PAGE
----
Magazine article American Libraries

ALA Midwinter Meeting Exhibits: Most Technologically Significant Ever

Magazine article American Libraries

ALA Midwinter Meeting Exhibits: Most Technologically Significant Ever

Article excerpt

ALa's Midwinter Meeting in Philadelphia delivered impressive technology from a number of vendors whose online public access catalogs (OPACs) now feature graphical user interfaces GUIs) and public access to the Internet/World Wide Web (WWW).

This means that some automated library systems now provide access to both analog, or print-form, library materials searched through the OPAC, as well as to remote digital resources available on the global Internet, through easy-to-use GUIs.

In addition, the move to client/server architecture, one form of which features PC-based clients with GUIs, Z39.50 client capabilities, Internet search tools, and Web browsers, is now a stampede. Vendors whose systems don't feature these capabilities will have to play catchup by this summer's ALA Annual Conference in Chicago.

The way it is now

It's the end of the road for dumb terminals and character (typewriter-style) interfaces. You've got to have public access through graphical--hat is icon-based--point-and-click user interfaces to the Internet. Any library system that doesn't offer these features will be conspicuously lacking at Annual Conference.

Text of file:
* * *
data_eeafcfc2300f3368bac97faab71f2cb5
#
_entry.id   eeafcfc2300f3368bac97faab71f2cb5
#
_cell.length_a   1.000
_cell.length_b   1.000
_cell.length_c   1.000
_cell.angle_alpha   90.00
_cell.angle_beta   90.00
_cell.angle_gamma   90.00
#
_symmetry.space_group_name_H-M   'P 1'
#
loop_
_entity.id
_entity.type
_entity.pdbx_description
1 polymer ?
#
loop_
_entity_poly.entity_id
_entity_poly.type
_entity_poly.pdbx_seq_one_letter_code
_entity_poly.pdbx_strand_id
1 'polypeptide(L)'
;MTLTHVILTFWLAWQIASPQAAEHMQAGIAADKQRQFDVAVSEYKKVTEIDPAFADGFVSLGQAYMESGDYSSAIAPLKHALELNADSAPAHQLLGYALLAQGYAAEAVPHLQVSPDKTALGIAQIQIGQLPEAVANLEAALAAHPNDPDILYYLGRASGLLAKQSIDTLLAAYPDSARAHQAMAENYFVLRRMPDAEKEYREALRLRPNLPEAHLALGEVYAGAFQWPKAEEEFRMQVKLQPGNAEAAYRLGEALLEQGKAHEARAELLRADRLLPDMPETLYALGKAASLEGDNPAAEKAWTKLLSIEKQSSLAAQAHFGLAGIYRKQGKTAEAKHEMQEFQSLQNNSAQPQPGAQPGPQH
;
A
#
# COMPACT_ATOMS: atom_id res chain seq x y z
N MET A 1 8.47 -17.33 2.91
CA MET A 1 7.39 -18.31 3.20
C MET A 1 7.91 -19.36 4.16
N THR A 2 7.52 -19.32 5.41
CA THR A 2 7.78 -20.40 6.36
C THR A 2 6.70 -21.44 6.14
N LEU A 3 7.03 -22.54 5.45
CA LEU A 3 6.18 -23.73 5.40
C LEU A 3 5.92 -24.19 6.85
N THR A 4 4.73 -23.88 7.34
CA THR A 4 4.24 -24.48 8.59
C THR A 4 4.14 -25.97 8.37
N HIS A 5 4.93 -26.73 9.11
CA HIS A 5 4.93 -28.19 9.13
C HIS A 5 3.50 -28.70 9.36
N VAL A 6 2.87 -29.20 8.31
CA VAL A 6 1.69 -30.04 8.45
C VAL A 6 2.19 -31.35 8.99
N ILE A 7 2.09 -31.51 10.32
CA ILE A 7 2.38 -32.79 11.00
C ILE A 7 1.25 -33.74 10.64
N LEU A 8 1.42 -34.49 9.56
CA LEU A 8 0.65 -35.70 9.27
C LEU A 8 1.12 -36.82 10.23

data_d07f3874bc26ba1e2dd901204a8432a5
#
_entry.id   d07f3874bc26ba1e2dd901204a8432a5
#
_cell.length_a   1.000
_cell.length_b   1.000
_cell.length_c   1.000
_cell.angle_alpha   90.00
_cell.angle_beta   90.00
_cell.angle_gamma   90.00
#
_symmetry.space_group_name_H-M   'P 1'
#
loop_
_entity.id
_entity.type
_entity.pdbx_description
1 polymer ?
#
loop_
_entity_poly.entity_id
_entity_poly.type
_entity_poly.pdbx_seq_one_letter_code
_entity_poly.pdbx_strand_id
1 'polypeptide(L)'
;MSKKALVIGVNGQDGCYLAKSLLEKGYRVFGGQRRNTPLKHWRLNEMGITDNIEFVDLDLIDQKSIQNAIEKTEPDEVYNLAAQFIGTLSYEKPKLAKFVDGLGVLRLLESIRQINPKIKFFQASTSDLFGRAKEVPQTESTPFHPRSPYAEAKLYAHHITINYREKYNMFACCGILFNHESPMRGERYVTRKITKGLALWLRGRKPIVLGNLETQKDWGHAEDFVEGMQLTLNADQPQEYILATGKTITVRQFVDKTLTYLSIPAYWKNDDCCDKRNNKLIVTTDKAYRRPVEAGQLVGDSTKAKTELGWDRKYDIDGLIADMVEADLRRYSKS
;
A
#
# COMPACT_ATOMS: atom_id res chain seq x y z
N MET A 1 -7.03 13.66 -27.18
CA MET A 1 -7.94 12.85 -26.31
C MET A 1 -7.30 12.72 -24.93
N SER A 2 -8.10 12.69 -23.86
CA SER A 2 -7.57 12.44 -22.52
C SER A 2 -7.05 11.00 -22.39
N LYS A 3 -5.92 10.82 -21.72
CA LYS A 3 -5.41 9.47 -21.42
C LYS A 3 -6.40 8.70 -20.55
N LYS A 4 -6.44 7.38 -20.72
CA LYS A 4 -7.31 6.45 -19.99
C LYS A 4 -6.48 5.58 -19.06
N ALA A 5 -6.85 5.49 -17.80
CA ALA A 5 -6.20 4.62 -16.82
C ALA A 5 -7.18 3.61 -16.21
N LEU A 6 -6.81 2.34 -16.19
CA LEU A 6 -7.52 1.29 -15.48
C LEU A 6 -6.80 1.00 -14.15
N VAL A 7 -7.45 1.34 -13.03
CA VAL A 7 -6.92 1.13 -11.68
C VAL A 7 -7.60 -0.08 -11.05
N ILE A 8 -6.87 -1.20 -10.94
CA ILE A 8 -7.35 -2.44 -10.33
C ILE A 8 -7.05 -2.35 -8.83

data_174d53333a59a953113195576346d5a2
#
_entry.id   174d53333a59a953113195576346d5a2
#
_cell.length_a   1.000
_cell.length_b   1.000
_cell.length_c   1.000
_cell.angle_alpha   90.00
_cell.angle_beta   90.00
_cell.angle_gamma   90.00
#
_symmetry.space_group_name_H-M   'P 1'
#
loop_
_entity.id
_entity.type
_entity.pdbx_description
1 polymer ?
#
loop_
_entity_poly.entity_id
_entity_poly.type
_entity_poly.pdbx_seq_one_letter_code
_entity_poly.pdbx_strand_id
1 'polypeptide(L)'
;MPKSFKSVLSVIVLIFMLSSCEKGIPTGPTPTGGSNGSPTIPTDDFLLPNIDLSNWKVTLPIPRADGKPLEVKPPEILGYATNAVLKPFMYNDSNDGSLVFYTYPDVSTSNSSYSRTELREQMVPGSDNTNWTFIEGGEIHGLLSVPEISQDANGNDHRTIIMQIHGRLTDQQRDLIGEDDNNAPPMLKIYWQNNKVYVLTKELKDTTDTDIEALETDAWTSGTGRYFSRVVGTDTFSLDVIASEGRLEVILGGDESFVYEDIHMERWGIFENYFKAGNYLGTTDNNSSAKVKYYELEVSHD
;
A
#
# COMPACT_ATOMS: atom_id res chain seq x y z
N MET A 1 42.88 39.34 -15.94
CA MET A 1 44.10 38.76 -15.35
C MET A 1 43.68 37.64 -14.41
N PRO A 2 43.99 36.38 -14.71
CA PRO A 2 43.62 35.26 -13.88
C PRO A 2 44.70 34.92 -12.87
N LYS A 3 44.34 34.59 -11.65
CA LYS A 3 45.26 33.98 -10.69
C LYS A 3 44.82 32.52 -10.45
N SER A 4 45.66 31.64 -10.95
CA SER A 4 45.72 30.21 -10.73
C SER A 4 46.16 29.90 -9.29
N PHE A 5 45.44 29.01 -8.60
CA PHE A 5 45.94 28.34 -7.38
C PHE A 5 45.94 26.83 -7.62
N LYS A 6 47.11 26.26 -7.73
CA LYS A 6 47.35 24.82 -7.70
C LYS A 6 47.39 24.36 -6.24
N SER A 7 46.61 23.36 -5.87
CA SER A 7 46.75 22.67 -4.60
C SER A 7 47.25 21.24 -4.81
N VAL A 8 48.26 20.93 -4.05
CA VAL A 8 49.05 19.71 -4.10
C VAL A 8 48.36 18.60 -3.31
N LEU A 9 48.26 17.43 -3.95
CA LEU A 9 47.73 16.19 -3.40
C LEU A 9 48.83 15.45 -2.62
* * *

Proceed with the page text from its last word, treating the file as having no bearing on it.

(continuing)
Easy-to-use GUIs for public access to the Internet have come true, including "Web browsers" (such as Mosaic and Netscape graphical interfaces) for access to the Web--the hyperlinked subset of computers on the Internet that can be queried through keyword searches of various Web indexes such as Lycos and WebCrawler and then seamlessly connected to with a simple "click." Every library automation vendor without it at Philadelphia will have to show it in Chicago just to appear competitive.

Public access to the Internet/WWW is now a basic requirement of automated library systems, which must support easy-to-use searches of the library's OPAC, as well as of the global Internet/WWW.

What's driving public access to the Internet? Already available in IBM's OS/2 WARP operating system for PCs, and to be included in Microsoft's Windows '95 when it's released later this year, are "one-button" connections to the Web, so that consumers who purchase PCs in retail outlets will have a graphical user interface (Web browser) as part of the operating system on their home and office computers. …

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